Qualifying for Social Security With Different Stages of COPD

If you have Chronic Obstructive Pulmonary Disorder (COPD), you might be unable to work. This condition might qualify for disability benefits from the Social Security Administration (SSA). COPD has different stages, and in its early stages, you might not be approved for benefits. However, as your condition worsens, you might be able to be approved per the medical criteria set forth in the Blue Book. There are different ways you can meet the requirements to be approved for disability benefits.

Symptoms of COPD

There are several symptoms related to COPD. Those symptoms include wheezing, coughing, and shortness of breath. COPD can add extra work onto the heart and lead to pulmonary heart disease. Various medications, oxygen therapy, and pulmonary rehabilitation are treatment options. If the individual suffers with emphysema, the only known effective cure is a lung transplant. However, the COPD makes it almost impossible for an individual to survive a lung transplant because of the toll it has had on the body. The condition reduces your breathing capacity and leads you to overexert yourself, so you are unable to work.


To qualify for disability with the medical listing, you must meet the criteria of the listing for chronic pulmonary insufficiency. 

Disability Listing for COPD

The disability listing requires you to meet the specified readings on a lung functioning test. There are different charts for different tests, and each chart has figures that coincide with age, sex, and height. The four different breathing tests that can be used to show limited or restricted airflow are:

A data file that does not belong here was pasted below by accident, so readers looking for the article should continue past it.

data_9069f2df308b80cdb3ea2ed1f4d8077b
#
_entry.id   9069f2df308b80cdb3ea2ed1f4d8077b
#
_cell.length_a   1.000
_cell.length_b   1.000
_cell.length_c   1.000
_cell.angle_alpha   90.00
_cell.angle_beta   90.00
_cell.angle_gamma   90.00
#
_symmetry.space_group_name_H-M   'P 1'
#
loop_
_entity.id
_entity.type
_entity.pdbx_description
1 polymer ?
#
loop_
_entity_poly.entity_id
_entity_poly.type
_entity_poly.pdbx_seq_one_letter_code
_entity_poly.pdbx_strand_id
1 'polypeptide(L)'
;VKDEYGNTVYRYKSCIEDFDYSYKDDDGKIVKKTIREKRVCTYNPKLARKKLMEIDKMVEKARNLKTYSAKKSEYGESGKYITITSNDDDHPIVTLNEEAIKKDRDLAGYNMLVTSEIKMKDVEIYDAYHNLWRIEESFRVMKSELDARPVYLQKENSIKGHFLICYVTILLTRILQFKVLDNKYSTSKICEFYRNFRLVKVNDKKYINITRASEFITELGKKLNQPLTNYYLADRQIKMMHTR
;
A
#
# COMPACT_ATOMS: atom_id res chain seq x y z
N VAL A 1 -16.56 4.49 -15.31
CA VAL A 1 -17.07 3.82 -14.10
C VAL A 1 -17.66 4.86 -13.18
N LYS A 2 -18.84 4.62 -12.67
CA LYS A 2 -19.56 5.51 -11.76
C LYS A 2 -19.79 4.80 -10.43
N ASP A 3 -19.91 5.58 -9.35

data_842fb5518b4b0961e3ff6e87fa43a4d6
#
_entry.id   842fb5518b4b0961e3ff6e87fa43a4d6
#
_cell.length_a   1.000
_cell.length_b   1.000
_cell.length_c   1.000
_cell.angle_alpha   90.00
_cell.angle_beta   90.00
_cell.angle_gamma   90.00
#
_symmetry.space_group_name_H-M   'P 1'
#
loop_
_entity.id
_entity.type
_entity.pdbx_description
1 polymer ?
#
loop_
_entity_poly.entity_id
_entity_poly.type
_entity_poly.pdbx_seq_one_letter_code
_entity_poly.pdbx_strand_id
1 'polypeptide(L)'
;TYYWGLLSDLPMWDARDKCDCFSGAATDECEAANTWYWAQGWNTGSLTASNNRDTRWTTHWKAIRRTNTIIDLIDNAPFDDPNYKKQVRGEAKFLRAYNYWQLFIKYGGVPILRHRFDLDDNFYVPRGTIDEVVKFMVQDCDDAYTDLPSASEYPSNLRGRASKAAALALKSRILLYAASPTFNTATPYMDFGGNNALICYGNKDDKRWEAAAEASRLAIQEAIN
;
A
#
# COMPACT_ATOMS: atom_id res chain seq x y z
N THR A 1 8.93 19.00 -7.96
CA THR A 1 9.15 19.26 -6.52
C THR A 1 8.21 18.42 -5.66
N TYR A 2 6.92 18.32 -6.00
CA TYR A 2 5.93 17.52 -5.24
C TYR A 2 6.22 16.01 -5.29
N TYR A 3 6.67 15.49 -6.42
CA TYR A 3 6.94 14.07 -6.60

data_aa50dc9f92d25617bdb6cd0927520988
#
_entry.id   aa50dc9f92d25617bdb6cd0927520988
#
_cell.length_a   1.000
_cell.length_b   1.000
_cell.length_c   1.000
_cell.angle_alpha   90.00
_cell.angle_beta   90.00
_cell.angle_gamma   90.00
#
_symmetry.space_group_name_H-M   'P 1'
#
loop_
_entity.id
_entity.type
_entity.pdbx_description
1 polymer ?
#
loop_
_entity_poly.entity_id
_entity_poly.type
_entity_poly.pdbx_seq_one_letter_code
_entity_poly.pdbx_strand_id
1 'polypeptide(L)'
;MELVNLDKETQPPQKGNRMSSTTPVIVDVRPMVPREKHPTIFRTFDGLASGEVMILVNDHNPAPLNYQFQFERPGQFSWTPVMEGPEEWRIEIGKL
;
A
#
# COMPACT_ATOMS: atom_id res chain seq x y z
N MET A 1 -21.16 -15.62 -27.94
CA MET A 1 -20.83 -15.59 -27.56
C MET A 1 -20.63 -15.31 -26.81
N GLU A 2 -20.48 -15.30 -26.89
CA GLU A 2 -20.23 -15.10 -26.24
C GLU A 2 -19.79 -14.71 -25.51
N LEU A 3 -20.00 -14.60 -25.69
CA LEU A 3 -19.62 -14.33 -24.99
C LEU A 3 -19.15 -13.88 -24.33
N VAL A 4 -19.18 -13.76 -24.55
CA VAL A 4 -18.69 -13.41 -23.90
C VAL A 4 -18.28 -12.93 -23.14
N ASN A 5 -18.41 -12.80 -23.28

Qualify for SSDI with COPD

  • The DLCO test
  • Spirometry test
  • Oxygen saturation test
  • ABG test

As an example, using the chart supplied by the SSA, a man who is six feet tall and 20 years old meets the requirements of the listing if he has a FEV1 of 2.10 or less from a spirometry test. Three hospitalizations within the last year that are at least 30 days apart and lasting more than 48 hours because of COPD exacerbations or complications will result in approval for benefits.

Medical-Vocational Allowance

Using the medical-vocational allowance, you can be approved for benefits as well. If you don’t meet the medical criteria, a residual functional capacity (RFC) can be created to show that you are unable to perform your work-related duties. As an example, all your symptoms, treatments and side effects, different conditions, and abilities are considered. For example, if you are unable to walk long distances, stand more than an hour, or perform work around fumes or dust, that must be clearly indicated. Disability Determination Services will review your medical records to create this RFC. Your age, educational background and work history are also considered.

Consult With A Disability Attorney

If you are unable to work because of COPD, regardless of the stage of your condition, you should consult with a disability attorney. Complete the Free Case Evaluation Form to have your case reviewed by a disability lawyer. Those who are represented by an attorney are much more likely to have their claim approved. Make sure your claim is on the right track today, so you can access the benefits that you need!

Additional Resources

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